The Mariinsky Theatre's production was originally planned for the 1900–1901 season in a staging supervised by Sergei Diaghilev, with décors and costumes designed by Alexandre Benois and choreography by the brothers Sergei and Nikolai Legat. But differences between Diaghilev and the director of the Imperial Theatres, Prince Volkonsky, led to the project's cancellation as well as the end of Diaghilev's association with the Imperial Theatres, an event that led Diaghilev to eventually form the original Ballets Russes in 1909. Nevertheless, the ballet was re-scheduled for the 1901–1902 season in a version mounted by the Imperial Theatre's Deuxieme Maître de Ballet Lev Ivanov, whose death in December 1901 caused the direction to hand the project over to the noted Premier danseur Pavel Gerdt. Perhaps Ivanov's most lasting contribution to the ballet's history was the change of title from Sylvia, ou la nymphe de Diane to simply Sylvia.
The cast included the great Prima ballerina Olga Preobrajenska in the title rôle and the danseur Sergei Legat as the shepherd Aminta. Also included among the ballet's secondary characters was a young Agrippina Vaganova as a nymph of the Goddess Diana, and Pavel Gerdt in the rôle of Orion.
Although the dances of the ballerina Preobrajenska were a great success, the first performance was not. The editor-publisher of the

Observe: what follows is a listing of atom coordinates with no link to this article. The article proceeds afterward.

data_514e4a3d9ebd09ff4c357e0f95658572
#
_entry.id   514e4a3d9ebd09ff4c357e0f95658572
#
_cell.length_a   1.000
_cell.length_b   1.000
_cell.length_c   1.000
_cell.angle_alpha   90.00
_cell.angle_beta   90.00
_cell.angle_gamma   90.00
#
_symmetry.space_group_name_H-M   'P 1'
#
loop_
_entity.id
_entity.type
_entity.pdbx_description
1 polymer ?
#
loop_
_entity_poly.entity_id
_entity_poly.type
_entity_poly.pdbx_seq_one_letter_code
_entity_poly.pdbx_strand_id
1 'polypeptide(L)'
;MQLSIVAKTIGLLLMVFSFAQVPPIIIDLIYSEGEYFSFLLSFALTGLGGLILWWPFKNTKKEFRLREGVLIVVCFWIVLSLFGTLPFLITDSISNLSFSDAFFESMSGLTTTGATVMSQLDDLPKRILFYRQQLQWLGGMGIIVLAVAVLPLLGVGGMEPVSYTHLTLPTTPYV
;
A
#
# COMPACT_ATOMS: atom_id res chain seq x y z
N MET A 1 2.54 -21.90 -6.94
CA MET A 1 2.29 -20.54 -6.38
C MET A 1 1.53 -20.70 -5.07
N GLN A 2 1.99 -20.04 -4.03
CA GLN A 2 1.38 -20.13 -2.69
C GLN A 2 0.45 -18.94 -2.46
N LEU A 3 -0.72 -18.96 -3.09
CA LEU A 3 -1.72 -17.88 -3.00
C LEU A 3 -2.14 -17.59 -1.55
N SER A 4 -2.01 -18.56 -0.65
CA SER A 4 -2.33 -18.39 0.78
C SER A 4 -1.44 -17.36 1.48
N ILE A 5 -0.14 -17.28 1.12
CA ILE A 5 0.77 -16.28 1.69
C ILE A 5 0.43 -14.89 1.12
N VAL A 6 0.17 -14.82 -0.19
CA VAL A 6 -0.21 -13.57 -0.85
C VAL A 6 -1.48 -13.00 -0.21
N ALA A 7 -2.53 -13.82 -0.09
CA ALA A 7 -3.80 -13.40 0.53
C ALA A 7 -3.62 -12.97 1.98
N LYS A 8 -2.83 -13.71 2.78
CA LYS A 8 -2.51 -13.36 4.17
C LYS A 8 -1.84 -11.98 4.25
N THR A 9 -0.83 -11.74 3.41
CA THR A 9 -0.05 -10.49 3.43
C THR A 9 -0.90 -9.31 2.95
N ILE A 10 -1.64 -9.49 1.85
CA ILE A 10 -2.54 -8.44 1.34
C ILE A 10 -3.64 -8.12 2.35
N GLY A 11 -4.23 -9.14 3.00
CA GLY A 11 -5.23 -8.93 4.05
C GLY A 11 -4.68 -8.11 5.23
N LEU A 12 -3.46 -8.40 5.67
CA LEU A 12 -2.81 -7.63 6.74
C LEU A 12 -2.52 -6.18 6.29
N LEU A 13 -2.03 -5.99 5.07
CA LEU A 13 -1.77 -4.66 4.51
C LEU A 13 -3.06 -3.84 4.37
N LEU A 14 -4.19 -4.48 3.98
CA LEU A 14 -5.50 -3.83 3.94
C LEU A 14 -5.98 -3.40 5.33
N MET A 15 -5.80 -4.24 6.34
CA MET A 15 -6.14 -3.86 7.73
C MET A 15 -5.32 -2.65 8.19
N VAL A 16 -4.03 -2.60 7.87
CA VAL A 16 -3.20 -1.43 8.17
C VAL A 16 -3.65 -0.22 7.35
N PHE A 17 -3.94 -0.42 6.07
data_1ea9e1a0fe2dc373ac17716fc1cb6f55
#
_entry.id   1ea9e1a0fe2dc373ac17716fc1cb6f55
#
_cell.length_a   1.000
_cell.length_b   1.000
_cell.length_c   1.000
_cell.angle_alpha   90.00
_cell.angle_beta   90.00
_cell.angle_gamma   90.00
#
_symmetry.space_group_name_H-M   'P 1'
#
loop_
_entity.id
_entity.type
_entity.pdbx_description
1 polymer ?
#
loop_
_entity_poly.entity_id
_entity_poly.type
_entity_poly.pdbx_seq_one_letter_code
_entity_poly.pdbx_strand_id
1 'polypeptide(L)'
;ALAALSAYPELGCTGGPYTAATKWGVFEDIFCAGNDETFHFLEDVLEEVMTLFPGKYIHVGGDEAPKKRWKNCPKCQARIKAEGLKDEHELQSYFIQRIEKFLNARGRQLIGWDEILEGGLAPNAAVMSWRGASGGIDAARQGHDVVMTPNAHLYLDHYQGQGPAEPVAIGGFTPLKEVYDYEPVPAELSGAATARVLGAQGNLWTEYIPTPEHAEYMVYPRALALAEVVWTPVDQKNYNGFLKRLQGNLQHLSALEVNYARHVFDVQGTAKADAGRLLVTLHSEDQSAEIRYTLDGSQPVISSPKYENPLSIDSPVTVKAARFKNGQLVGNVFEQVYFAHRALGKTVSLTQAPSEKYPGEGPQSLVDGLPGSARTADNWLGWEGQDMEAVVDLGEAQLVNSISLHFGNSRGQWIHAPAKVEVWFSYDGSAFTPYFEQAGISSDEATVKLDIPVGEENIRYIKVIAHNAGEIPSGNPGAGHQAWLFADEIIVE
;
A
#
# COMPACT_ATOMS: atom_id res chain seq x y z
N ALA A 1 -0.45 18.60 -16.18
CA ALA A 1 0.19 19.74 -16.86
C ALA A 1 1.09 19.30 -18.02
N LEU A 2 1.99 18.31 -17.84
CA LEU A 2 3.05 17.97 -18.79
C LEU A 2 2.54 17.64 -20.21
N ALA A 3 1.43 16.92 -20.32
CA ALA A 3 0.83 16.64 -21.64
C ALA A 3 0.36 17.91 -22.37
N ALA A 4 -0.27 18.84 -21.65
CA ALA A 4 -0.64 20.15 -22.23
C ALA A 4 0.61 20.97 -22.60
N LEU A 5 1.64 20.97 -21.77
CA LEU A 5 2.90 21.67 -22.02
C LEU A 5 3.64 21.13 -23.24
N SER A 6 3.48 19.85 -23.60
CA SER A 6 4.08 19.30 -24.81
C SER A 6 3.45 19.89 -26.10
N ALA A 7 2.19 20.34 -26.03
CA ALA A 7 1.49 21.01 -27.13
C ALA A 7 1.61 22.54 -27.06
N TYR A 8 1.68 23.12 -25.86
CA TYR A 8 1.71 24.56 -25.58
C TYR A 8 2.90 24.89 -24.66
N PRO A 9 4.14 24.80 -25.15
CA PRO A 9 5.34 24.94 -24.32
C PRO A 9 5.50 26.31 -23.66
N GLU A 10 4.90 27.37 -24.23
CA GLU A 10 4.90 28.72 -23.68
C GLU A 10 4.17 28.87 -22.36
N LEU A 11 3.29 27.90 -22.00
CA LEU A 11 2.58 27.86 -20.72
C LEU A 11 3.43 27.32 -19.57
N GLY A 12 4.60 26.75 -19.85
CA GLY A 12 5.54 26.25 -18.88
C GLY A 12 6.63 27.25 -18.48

Saint Petersburg Gazette,
Sergei Khudekov, himself a ballet expert and noted for co-authoring the librettos for several ballets staged at the Mariinsky, was one of several critics who complained that the Ivanov/Gerdt choreography was of poor quality, and that the libretto was extremely slight. Another element that contributed to the ballet's failure was the fact that the direction did not allow any new décors to be created, and instead sets were utilized from works that were no longer being performed. After only five performances Sylvia was taken out of the company's repertory. In spite of this, excerpts from the ballet were included in gala events.
The ballerina Anna Pavlova occasionally included many of these extracts from the 1902 production on her world tours in a revised staging by balletmaster Ivan Clustine. In attendance for one of her London appearances was a young Frederick Ashton, whose memories of Pavlova's performance would inspire him to create his own renowned version for the ballerina Margot Fonteyn in 1952.
1952: The Royal Ballet; Ashton
Margot Fonteyn kneeling before Julia Farron
(Diana) in the 1952 production
Ashton re-choreographed Sylvia in 1952. As the story goes, what sparked Ashton's interest in Sylvia was a dream he had in 1946. In the dream, Delibes charged Ashton with revitalizing his under-appreciated ballet and Ashton, upon waking, took up the task. The master choreographed Sylvia with a strong emphasis on the lead rôle; in fact he designed the entire ballet as a tribute to Margot Fonteyn, a dancer with whom he worked. Clive Barnes, an American drama critic, noted, "the whole ballet is a garland presented to the ballerina by her choreographer." This "garland" was produced by The Royal Ballet and it was first performed at The Royal Opera House in London on September 3, 1952. Ashton also tweaked Barbier's libretto for the premiere to maximize interest in the story.
Margot Fonteyn played the lead rôle of Sylvia when this version opened. Aminta was played by Michael Somes, Orion by John Hart and Eros by Alexander Grant.